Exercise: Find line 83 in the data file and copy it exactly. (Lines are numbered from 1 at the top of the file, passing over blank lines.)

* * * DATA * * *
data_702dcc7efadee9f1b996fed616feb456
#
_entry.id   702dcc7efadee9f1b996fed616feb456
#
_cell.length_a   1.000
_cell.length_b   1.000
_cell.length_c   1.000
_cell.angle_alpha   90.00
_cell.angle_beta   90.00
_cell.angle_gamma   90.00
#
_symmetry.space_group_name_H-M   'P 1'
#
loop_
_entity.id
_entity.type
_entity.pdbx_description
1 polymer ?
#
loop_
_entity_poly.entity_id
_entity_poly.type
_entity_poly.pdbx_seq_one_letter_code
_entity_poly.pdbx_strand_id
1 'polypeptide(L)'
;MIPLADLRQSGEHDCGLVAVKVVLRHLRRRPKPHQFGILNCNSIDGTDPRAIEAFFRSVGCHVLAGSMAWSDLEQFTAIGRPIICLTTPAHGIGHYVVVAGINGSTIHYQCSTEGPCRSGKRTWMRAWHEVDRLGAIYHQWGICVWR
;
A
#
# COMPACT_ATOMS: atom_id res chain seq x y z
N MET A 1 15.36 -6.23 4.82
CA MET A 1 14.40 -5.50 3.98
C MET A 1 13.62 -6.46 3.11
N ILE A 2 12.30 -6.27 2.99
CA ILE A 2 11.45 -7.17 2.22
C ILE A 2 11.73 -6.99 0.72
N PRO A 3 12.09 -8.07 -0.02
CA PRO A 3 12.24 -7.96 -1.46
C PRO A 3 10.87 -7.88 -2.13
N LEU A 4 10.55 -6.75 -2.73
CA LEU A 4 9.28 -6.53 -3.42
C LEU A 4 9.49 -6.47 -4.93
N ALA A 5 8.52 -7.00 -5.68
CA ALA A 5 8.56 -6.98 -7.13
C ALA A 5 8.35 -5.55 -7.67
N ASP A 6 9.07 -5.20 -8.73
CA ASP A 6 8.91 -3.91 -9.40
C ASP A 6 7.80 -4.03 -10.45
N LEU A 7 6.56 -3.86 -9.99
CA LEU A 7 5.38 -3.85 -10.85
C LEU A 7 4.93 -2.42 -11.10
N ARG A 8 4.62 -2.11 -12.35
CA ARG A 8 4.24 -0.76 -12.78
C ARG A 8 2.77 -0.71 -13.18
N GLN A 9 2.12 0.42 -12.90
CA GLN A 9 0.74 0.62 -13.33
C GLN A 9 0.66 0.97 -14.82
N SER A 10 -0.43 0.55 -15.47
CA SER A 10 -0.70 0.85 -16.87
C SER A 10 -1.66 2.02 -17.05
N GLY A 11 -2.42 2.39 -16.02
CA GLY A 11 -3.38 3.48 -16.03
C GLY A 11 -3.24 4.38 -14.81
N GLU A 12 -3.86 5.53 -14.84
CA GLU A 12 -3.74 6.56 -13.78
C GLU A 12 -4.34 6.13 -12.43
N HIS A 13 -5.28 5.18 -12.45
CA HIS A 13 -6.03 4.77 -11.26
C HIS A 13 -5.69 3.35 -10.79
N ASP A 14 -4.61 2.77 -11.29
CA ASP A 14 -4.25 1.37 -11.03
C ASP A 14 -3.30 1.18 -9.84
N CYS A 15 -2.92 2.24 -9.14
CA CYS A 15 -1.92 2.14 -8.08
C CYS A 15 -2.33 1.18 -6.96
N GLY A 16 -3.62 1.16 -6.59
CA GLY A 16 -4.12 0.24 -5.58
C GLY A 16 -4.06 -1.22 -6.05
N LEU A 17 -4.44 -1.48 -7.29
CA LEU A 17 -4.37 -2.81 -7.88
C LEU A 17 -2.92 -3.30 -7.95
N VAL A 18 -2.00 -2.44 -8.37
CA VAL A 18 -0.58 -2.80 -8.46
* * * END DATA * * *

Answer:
CA VAL A 18 -0.58 -2.80 -8.46